The Apple iOS home screen is way behind the competition in many respects. It’s staid and consistent, but not at all dynamic. The bottom area has room for a maximum of six docked apps, while the rest of your apps spread across one of the multiple (up to 11) home screens. App icons are static, and unlike Android 3.0, iOS doesn’t allow for widgets. iOS has no set location for notifications, either; instead, it passes along alerts in intrusive pop-up boxes. Organizing apps on different screens or into folders is tiresome, whether you’re trying to do so on the iPad itself or in the iTunes desktop software. And unlike other mobile OSs, iOS buries oft-used settings under the layers of the settings menu; you’ll find no shortcut here.


Advantage: Android 3.0

Although Apple’s Mail app looks good and is easy to navigate, it annoyingly behaves in a different way based on whether you’re holding the tablet in landscape or portrait mode: In landscape, it shows you two panes, while in portrait it has a pop-up pane for moving through messages and inboxes. Compared with Android, iOS puts many more limitations on what you can download, and what you can do with a downloaded file. It will save JPEGs, PDFs, and Microsoft Office documents, but you can open those files only in specific apps that are written to hook into the Mail app (for example, Pages, iBooks, or Evernote). And you can’t attach a file directly to a message; to send a photo, for instance, you initiate the message from the image in the Photo Roll, not from the e-mail app.

BlackBerry Tablet OS stumbles due to the fact that it lacks an integrated e-mail app. The BlackBerry Bridge feature lets you pair a BlackBerry phone with the tablet, so you can view your phone’s BlackBerry Messenger e-mail, contacts, and chats on the PlayBook’s larger screen. When you decouple the tablet and phone, the Messenger data disappears from the PlayBook–a feature that might frustrate consumers but should appeal to corporate IT honchos who want to limit the spread of sensitive information.

The PlayBook ships with icons for AOL Mail, Gmail, Hotmail, and Yahoo Mail (along with Facebook and Twitter), but these icons are misleading since they don’t bring you to actual apps–they’re merely shortcuts to those services in the Web browser. The browser interface for the mail services is a poor substitute for a mobile-optimized app. For example, I couldn’t add an attachment in Gmail, though I could do so–with some graphics issues–in AOL Mail. I could save attachments from Web-based e-mail, but finding those documents again was difficult, and sometimes they didn’t open properly.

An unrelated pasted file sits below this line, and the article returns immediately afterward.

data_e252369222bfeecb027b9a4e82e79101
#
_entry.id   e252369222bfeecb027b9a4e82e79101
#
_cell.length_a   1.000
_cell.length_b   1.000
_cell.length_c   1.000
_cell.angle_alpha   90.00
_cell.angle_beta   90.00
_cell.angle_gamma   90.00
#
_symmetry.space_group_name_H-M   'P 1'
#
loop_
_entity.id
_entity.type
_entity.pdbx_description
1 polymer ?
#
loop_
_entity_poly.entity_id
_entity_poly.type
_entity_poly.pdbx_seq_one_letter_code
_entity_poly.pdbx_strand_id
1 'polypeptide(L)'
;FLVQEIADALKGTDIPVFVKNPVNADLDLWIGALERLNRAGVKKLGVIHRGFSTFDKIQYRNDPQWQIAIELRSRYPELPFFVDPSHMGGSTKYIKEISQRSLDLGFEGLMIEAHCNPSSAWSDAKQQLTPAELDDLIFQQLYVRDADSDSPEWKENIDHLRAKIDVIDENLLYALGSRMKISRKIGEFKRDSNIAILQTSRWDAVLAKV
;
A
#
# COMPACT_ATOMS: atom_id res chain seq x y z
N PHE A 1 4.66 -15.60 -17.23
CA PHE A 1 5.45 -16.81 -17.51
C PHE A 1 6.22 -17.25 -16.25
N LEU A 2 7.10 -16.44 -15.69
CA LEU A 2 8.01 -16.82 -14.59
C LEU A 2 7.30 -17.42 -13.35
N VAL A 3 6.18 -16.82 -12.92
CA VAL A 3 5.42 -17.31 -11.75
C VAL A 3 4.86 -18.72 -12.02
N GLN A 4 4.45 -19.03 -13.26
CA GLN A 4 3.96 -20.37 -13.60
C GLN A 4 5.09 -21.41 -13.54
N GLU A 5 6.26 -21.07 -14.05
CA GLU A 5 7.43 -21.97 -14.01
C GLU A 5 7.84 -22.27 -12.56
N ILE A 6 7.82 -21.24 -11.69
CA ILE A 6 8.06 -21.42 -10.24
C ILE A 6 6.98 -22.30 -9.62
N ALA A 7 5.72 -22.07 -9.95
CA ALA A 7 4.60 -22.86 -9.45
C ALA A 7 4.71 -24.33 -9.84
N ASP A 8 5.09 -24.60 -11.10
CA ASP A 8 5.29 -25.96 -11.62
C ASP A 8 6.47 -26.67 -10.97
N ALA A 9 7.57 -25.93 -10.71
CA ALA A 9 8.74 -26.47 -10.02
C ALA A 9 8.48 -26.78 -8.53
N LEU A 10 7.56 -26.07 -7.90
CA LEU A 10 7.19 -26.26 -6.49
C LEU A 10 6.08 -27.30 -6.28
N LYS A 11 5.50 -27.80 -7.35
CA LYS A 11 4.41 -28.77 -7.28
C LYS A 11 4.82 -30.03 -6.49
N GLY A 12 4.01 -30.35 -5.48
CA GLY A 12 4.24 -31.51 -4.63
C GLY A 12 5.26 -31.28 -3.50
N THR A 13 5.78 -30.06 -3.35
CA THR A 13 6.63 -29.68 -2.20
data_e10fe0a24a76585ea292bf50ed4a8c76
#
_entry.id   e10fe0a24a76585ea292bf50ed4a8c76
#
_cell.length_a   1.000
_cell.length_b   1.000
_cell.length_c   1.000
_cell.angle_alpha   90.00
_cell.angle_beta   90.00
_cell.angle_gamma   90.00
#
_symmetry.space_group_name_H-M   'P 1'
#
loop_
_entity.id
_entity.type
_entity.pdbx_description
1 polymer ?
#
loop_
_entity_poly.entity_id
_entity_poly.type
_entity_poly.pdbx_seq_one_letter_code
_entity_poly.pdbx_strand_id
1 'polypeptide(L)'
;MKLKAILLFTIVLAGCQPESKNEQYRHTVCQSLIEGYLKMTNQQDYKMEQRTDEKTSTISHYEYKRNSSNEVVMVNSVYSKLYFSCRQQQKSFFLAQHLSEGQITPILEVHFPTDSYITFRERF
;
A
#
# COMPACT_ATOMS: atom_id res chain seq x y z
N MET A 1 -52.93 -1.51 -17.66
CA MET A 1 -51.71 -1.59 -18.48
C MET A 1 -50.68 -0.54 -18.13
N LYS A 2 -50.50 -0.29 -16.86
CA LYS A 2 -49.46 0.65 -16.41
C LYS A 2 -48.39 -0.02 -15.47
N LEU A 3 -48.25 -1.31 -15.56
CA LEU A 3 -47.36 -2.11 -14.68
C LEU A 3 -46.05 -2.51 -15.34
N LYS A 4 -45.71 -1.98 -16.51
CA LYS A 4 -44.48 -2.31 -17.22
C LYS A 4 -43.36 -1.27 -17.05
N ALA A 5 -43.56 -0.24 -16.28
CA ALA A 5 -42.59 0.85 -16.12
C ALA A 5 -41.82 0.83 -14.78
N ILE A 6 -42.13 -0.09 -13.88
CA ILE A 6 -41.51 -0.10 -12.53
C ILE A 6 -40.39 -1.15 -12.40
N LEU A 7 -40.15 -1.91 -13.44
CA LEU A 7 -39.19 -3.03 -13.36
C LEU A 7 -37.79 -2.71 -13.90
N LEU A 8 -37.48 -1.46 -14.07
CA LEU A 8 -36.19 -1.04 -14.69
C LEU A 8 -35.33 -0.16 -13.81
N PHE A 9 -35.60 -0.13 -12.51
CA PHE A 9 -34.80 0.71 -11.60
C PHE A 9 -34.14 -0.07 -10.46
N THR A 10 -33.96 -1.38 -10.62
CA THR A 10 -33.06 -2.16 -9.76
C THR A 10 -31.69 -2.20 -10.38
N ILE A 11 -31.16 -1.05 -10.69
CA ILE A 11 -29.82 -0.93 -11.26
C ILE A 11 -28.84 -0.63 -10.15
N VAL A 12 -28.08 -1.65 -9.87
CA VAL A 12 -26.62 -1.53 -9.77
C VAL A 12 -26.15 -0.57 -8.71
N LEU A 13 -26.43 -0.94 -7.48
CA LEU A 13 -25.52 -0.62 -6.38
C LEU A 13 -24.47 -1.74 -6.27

Advantage: Android 3.0

In comparison, iOS 4.3 and BlackBerry Tablet OS feel stuck in the dark ages of Web browsing. Since their respective native browsers access only one Web page at a time, you must exit one page before you browse to another. Switching among pages is much faster and smoother in Android’s tabbed design than it is on either iOS 4.3 or BlackBerry Tablet OS. And neither of those OSs updates a page dynamically.

The WebOS browser on the TouchPad works much as it does on WebOS cell phones. Each browser window behaves as its own activity card, and you can stack those cards together or view them individually.


Advantage: None

I didn’t pick an outright winner simply because no one mobile OS gets enough right in this respect. Which mobile OS you deem best for media management will depend in part on your shopping habits and on how you plan to use your tablet.

The iPad’s tight integration with the iTunes store makes buying new audio and video on Apple’s tablet exceedingly easy. Love it or hate it, iTunes is the dominant marketplace for digital media, and the iPad benefits greatly. iTunes desktop software remains fairly good at organizing and tracking your media, as well as at syncing that media onto your tablet. However, although you can add your own videos and music–as well as photos–to the iTunes library on your PC, in order to play that media on your iPad you have to sync the tablet with your PC’s iTunes library. You can’t just do a quick drag-and-drop file transfer, as you can with Android 3.0. Nonetheless, if you already have an iPod or iPhone, and you shop in iTunes, the iPad will fit in perfectly with how you buy music and video.